Hundreds of protesters stormed the Swedish embassy in central Baghdad in the early hours of Thursday morning, scaling its walls and setting it on fire in protest against the expected burning of a Qur’an in Sweden.
All Baghdad embassy staff were safe, the Swedish foreign ministry press office said in a statement, condemning the attack and highlighting the need for Iraqi authorities to protect diplomatic missions.
Iraq’s foreign ministry also condemned the incident and said in a statement the Iraqi government had instructed security forces to carry out a swift investigation, identify perpetrators and hold them to account.
Thursday’s demonstration was called by supporters of Shi’ite cleric Muqtada Sadr to protest the second planned Qur’an burning in Sweden in weeks, according to posts in a popular Telegram group linked the influential cleric and other pro-Sadr media.
Swedish news agency TT reported on Wednesday that Swedish police granted an application for a public meeting outside the Iraqi embassy in Stockholm on Thursday.
The application says the applicant seeks to burn the Qur’an and the Iraqi flag, TT reported.
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Two people were set to participate in the demonstration, according to TT, adding one of the people was the same person who set a Qur’an on fire outside a Stockholm mosque in June.
A series of videos posted to the Telegram group, One Baghdad, showed people gathering around the embassy around 1 a.m. on Thursday (2200 GMT on Wednesday) chanting pro-Sadr slogans.
“Yes, yes to the Qur’an,” protesters chanted.
Videos later showed smoke rising from a building in the embassy complex and protesters standing on its roof. Reuters could not independently verify the authenticity of the videos.
Other videos showed dozens of men climbing over the fence at the complex, with the sound of them trying to break down a front door. Another showed what appeared to be a small fire being set. Still more footage showed men, some shirtless in the summer heat, inside what appeared to be a room at the embassy, an alarm audible in the background.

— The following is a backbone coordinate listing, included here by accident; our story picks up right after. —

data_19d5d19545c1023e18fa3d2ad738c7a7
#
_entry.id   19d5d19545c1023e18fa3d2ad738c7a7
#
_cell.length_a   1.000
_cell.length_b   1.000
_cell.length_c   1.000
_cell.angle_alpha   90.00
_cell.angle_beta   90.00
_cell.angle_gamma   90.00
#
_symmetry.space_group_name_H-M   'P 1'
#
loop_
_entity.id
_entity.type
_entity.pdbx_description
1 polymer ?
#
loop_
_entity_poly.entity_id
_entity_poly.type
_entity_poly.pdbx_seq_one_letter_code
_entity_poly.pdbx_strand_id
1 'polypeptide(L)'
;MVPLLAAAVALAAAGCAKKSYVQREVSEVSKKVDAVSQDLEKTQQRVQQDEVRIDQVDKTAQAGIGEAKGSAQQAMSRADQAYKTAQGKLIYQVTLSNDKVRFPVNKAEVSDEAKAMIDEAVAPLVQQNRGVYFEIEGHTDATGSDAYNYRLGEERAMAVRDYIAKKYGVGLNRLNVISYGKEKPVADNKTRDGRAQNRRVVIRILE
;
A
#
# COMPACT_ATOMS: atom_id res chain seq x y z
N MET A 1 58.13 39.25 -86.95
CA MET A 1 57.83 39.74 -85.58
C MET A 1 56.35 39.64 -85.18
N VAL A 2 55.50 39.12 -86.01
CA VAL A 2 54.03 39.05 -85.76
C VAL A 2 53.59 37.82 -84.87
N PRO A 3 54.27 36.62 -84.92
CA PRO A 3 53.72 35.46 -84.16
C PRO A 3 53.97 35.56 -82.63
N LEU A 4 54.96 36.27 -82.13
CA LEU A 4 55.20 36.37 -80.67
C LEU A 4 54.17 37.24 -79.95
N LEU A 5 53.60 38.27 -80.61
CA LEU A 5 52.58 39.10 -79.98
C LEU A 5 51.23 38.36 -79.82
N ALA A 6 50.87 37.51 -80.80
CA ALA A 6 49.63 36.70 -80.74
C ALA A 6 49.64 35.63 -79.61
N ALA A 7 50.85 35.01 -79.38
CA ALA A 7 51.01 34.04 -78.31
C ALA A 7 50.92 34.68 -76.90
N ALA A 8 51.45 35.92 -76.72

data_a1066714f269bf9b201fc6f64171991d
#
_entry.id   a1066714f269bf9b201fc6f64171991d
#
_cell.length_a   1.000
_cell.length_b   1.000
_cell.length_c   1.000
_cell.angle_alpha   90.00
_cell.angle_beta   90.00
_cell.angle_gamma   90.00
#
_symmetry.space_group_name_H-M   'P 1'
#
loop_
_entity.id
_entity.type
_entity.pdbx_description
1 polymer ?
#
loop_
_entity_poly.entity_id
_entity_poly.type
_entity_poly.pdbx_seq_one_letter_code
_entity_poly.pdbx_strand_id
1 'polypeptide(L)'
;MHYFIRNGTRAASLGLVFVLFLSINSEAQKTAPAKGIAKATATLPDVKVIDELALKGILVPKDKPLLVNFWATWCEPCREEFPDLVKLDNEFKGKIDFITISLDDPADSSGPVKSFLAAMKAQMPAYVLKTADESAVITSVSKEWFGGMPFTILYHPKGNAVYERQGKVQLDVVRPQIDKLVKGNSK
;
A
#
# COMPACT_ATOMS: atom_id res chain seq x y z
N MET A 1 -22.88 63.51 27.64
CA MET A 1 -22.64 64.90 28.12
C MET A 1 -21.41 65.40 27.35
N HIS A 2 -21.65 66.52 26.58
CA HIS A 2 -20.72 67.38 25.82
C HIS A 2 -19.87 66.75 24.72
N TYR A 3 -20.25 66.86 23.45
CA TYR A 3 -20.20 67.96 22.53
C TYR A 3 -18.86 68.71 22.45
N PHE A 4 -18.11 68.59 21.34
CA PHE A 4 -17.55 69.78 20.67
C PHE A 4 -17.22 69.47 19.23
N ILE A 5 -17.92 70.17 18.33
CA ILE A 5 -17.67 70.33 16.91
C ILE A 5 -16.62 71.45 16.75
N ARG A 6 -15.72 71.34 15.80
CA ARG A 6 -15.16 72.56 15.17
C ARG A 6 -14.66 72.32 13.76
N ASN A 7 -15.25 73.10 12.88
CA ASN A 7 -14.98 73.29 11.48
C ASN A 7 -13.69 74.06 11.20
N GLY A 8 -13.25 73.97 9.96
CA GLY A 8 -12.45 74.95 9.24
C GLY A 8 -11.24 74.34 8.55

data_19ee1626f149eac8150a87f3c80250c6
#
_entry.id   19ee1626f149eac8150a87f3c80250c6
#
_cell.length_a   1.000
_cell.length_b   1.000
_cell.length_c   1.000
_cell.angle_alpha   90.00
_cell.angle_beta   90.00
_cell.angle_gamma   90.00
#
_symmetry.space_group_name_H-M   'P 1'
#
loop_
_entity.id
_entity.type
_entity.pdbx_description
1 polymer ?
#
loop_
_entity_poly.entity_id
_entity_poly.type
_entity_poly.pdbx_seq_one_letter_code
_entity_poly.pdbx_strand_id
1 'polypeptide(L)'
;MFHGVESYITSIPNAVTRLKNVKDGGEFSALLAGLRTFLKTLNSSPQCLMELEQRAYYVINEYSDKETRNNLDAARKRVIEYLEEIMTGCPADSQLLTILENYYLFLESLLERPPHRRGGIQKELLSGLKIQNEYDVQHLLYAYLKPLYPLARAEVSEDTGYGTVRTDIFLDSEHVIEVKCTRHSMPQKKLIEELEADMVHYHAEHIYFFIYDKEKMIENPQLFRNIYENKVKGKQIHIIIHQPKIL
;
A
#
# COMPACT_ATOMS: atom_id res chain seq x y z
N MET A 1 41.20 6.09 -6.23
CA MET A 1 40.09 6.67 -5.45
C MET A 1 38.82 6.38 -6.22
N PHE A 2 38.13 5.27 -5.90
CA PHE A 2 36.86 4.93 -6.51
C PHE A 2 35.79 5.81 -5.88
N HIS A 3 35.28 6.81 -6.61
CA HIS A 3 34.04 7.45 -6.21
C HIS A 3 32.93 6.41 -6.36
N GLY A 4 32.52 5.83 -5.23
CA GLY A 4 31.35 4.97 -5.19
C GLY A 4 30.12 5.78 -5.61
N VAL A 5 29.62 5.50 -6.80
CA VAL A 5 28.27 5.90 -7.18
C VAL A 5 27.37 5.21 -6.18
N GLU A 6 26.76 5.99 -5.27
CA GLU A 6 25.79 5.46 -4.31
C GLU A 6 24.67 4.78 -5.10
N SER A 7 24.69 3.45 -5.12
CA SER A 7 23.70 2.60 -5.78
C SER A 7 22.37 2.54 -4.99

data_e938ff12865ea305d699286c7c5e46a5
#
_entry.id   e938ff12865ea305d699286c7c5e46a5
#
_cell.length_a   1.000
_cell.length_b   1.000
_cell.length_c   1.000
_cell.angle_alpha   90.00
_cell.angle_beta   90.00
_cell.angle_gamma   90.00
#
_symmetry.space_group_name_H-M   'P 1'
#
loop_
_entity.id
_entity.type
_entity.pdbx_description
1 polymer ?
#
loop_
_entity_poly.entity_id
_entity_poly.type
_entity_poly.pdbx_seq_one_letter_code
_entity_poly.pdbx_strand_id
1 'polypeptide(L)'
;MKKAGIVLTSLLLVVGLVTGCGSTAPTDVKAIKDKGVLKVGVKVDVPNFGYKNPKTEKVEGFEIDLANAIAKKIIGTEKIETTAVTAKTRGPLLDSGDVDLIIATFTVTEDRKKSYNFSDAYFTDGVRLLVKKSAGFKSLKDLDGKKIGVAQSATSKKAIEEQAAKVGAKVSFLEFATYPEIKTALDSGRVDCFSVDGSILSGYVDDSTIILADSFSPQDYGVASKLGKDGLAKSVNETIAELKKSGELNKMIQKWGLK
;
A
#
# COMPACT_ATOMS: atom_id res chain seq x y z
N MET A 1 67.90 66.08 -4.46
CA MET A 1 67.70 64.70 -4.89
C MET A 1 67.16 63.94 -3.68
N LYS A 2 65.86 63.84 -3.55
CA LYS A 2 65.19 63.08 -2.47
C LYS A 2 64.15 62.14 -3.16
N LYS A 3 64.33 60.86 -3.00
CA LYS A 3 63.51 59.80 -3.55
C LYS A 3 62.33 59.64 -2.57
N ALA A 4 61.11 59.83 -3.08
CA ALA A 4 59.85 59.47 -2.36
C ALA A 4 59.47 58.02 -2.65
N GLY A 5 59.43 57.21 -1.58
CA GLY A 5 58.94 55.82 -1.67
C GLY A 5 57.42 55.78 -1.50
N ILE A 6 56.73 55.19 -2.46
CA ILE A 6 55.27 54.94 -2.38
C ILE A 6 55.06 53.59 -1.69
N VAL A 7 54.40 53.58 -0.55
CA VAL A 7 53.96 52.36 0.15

Others later performed predawn prayers outside of the embassy.
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By dawn on Thursday, security forces had deployed inside the embassy and smoke rose from the building as firefighters extinguished stubborn embers, according to Reuters witnesses.
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Most protesters had withdrawn, with a few dozen milling around outside the embassy.
Late last month, Sadr called for protests against Sweden and the expulsion of the Swedish ambassador after the Qur’an burning in Stockholm by an Iraqi man.
Swedish police charged the man with agitation against an ethnic or national group. In a newspaper interview, he described himself as an Iraqi refugee seeking to ban the Qur’an, the central religious text of Islam, believed by Muslims to be a revelation from God.
Two major protests took place outside of the Swedish embassy in Baghdad in the aftermath of that Qur’an burning, with protesters breaching the embassy grounds on one occasion.
The governments of several Muslim countries, including Iraq, Turkey, the United Arab Emirates, Jordan and Morocco issued protests about the incident, with Iraq seeking the man’s extradition to face trial in the country.
The United States also condemned it, but added that Sweden’s issuing of the permit supported freedom of expression and was not an endorsement of the action.
With additional files from the Associated Press
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